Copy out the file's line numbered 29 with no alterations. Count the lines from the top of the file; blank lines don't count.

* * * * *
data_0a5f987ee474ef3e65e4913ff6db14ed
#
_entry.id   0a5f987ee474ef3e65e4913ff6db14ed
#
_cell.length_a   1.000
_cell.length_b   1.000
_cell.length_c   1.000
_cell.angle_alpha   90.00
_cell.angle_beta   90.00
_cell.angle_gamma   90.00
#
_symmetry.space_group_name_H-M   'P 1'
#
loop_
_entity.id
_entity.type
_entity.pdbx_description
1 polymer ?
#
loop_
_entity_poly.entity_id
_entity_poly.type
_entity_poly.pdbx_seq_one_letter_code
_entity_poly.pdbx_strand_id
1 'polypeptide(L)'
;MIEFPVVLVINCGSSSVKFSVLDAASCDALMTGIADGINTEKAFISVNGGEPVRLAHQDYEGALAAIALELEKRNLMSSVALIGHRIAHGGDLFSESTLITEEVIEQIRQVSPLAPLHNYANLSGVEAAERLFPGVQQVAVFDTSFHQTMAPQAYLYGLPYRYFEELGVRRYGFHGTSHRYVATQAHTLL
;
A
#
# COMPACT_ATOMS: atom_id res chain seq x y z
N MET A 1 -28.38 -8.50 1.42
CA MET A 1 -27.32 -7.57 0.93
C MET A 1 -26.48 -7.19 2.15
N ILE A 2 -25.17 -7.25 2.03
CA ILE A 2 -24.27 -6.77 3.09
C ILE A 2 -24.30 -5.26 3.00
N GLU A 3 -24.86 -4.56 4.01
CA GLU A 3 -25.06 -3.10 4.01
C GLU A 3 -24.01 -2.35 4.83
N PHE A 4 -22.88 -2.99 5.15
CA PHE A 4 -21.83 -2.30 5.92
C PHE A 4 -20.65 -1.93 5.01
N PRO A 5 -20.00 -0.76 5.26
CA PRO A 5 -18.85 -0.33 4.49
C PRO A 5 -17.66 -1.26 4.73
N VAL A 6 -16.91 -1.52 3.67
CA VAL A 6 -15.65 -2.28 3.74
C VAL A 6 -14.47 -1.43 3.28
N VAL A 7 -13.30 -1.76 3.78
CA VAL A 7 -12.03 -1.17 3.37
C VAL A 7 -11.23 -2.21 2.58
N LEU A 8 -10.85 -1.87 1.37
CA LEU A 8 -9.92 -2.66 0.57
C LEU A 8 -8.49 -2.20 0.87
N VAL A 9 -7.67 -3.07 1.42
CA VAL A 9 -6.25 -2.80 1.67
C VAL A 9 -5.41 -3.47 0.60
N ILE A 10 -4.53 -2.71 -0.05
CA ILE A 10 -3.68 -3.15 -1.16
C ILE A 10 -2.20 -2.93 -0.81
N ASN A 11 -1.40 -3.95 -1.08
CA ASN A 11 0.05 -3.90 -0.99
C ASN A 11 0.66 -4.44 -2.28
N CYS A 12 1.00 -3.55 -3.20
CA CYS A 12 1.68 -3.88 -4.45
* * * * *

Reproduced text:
#